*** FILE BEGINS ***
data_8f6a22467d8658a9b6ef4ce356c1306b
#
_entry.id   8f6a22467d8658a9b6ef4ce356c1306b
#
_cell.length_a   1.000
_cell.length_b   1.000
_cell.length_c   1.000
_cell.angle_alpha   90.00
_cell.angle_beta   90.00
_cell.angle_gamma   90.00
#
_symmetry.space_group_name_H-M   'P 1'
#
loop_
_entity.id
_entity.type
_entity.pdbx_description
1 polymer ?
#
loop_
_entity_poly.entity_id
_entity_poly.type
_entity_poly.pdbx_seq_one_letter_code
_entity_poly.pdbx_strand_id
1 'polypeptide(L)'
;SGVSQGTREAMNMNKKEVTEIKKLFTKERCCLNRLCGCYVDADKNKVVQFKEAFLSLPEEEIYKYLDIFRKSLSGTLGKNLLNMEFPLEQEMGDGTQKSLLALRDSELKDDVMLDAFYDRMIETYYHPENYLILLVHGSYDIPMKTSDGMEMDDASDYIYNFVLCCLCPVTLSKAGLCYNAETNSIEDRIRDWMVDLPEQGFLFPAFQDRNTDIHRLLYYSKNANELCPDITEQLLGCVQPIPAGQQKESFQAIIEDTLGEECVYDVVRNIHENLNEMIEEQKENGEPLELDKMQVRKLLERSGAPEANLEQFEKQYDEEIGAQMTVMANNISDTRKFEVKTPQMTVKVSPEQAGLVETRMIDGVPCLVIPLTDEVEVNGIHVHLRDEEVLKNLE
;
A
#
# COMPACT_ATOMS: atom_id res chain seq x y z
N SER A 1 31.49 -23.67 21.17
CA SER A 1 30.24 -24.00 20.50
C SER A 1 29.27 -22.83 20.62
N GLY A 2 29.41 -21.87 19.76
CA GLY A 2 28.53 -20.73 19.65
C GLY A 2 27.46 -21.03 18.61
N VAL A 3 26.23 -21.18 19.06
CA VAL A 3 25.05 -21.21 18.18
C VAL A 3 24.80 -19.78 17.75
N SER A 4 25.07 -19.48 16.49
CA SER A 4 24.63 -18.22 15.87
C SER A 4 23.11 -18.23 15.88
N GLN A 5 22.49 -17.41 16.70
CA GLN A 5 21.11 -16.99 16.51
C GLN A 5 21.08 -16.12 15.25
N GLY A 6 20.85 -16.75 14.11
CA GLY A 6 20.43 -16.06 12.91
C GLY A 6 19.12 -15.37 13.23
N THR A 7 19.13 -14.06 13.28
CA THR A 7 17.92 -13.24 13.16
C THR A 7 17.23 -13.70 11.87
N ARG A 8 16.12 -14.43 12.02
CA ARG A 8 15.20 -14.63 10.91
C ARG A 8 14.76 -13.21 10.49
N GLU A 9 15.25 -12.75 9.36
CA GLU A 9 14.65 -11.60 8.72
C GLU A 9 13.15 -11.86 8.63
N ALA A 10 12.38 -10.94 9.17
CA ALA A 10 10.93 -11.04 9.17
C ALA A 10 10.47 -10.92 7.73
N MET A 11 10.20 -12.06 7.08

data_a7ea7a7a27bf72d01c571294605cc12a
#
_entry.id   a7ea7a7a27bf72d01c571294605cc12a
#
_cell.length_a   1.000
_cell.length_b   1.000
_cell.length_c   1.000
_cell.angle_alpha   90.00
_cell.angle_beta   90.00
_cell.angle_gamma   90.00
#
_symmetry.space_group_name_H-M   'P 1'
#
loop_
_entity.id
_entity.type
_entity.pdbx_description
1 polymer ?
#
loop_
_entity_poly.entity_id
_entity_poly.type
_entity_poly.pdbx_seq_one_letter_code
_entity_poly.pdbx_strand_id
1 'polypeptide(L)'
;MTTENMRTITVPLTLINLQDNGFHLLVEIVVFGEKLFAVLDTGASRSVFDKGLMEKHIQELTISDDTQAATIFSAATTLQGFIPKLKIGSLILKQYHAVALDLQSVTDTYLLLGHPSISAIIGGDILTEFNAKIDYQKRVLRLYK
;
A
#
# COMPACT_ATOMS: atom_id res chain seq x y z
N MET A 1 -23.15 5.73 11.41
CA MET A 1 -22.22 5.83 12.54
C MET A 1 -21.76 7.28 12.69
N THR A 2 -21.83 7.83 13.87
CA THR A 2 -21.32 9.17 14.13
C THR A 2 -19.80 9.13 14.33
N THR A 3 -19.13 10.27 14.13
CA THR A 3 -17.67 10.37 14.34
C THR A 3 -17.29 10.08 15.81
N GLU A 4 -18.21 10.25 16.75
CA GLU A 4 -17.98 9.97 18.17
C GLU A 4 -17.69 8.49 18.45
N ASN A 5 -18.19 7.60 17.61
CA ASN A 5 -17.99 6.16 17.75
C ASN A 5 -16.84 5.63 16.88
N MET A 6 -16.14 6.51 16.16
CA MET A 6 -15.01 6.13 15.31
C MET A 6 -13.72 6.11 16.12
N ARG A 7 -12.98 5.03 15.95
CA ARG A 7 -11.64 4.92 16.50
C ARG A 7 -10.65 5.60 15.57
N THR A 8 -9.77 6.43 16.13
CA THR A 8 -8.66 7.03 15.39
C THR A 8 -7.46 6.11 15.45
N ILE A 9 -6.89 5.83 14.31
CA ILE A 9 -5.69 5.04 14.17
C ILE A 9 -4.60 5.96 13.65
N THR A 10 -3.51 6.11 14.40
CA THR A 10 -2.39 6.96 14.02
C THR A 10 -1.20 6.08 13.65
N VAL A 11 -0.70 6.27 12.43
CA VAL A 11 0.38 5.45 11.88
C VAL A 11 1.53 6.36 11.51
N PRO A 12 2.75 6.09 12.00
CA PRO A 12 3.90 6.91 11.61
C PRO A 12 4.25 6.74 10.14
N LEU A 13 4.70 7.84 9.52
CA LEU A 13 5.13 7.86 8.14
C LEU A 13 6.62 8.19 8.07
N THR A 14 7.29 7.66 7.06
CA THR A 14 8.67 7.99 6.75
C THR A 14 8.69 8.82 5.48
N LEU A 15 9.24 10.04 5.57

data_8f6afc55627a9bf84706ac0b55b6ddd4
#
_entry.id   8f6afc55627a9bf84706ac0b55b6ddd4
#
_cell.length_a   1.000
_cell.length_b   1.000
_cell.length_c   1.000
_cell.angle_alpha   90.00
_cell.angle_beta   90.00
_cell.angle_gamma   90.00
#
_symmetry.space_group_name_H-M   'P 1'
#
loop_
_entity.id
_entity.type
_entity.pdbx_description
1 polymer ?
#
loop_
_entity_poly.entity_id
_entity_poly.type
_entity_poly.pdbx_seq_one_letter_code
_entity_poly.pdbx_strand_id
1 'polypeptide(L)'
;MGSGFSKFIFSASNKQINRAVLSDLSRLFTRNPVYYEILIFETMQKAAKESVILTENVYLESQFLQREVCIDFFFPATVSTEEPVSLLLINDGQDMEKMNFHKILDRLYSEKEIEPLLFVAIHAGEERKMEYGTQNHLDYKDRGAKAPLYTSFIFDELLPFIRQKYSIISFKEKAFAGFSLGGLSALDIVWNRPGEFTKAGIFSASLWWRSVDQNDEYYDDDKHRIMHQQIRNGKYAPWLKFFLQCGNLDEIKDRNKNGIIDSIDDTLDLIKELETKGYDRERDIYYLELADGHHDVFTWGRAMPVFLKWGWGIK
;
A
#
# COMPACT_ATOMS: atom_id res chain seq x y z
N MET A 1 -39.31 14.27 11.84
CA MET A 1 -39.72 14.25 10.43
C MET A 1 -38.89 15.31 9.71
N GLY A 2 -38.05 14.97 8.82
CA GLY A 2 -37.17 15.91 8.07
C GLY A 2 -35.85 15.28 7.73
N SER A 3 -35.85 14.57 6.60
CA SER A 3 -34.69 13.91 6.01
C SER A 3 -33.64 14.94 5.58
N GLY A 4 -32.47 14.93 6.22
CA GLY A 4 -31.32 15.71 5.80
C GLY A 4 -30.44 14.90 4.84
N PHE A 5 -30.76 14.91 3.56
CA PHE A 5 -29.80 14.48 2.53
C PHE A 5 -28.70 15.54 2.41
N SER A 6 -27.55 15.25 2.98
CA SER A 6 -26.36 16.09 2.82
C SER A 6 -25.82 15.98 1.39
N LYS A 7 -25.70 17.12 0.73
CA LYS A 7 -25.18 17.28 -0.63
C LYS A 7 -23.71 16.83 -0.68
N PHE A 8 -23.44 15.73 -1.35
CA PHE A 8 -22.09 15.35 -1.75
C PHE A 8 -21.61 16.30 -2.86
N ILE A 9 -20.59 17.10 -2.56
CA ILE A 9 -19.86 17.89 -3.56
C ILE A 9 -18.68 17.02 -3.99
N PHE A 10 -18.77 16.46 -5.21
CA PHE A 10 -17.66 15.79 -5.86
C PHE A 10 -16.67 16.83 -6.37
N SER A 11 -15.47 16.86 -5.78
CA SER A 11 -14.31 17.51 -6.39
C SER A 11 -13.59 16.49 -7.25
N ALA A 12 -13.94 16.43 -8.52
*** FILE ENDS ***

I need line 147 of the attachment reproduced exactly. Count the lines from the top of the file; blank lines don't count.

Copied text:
#